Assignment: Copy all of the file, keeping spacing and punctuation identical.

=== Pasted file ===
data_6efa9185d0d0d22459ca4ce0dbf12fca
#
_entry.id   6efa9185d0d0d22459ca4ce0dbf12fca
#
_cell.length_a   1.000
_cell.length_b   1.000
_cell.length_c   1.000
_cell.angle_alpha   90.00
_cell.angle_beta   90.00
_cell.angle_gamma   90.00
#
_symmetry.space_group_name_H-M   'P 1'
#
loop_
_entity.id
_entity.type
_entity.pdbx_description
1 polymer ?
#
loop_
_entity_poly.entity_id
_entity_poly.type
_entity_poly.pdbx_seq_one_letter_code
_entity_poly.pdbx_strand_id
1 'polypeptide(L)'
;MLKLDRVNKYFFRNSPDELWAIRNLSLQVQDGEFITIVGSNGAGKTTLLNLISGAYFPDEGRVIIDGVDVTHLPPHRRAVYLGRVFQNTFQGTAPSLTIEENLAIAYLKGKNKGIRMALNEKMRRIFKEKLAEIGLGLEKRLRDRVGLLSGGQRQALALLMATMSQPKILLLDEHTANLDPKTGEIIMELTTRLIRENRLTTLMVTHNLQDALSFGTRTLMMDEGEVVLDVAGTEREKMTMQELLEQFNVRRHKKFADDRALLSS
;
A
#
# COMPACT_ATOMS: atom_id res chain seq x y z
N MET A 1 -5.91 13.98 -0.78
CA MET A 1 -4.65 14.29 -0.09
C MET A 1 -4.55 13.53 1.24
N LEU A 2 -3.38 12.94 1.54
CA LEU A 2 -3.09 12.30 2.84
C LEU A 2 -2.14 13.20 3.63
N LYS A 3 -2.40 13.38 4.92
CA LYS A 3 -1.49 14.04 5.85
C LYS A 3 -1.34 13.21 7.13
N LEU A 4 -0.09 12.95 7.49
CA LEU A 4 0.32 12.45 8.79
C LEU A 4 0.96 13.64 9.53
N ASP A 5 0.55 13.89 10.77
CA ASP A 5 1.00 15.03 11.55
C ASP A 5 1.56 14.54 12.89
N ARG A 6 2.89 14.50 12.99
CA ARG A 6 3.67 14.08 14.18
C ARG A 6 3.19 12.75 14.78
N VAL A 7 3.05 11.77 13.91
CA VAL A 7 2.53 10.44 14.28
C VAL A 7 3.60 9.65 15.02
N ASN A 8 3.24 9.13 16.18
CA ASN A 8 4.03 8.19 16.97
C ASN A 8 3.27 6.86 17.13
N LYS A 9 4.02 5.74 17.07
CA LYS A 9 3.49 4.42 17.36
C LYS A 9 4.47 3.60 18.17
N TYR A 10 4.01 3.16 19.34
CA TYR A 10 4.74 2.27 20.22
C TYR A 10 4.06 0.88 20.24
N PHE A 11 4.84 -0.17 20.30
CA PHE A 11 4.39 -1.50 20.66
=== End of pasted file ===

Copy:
data_6efa9185d0d0d22459ca4ce0dbf12fca
#
_entry.id   6efa9185d0d0d22459ca4ce0dbf12fca
#
_cell.length_a   1.000
_cell.length_b   1.000
_cell.length_c   1.000
_cell.angle_alpha   90.00
_cell.angle_beta   90.00
_cell.angle_gamma   90.00
#
_symmetry.space_group_name_H-M   'P 1'
#
loop_
_entity.id
_entity.type
_entity.pdbx_description
1 polymer ?
#
loop_
_entity_poly.entity_id
_entity_poly.type
_entity_poly.pdbx_seq_one_letter_code
_entity_poly.pdbx_strand_id
1 'polypeptide(L)'
;MLKLDRVNKYFFRNSPDELWAIRNLSLQVQDGEFITIVGSNGAGKTTLLNLISGAYFPDEGRVIIDGVDVTHLPPHRRAVYLGRVFQNTFQGTAPSLTIEENLAIAYLKGKNKGIRMALNEKMRRIFKEKLAEIGLGLEKRLRDRVGLLSGGQRQALALLMATMSQPKILLLDEHTANLDPKTGEIIMELTTRLIRENRLTTLMVTHNLQDALSFGTRTLMMDEGEVVLDVAGTEREKMTMQELLEQFNVRRHKKFADDRALLSS
;
A
#
# COMPACT_ATOMS: atom_id res chain seq x y z
N MET A 1 -5.91 13.98 -0.78
CA MET A 1 -4.65 14.29 -0.09
C MET A 1 -4.55 13.53 1.24
N LEU A 2 -3.38 12.94 1.54
CA LEU A 2 -3.09 12.30 2.84
C LEU A 2 -2.14 13.20 3.63
N LYS A 3 -2.40 13.38 4.92
CA LYS A 3 -1.49 14.04 5.85
C LYS A 3 -1.34 13.21 7.13
N LEU A 4 -0.09 12.95 7.49
CA LEU A 4 0.32 12.45 8.79
C LEU A 4 0.96 13.64 9.53
N ASP A 5 0.55 13.89 10.77
CA ASP A 5 1.00 15.03 11.55
C ASP A 5 1.56 14.54 12.89
N ARG A 6 2.89 14.50 12.99
CA ARG A 6 3.67 14.08 14.18
C ARG A 6 3.19 12.75 14.78
N VAL A 7 3.05 11.77 13.91
CA VAL A 7 2.53 10.44 14.28
C VAL A 7 3.60 9.65 15.02
N ASN A 8 3.24 9.13 16.18
CA ASN A 8 4.03 8.19 16.97
C ASN A 8 3.27 6.86 17.13
N LYS A 9 4.02 5.74 17.07
CA LYS A 9 3.49 4.42 17.36
C LYS A 9 4.47 3.60 18.17
N TYR A 10 4.01 3.16 19.34
CA TYR A 10 4.74 2.27 20.22
C TYR A 10 4.06 0.88 20.24
N PHE A 11 4.84 -0.17 20.30
CA PHE A 11 4.39 -1.50 20.66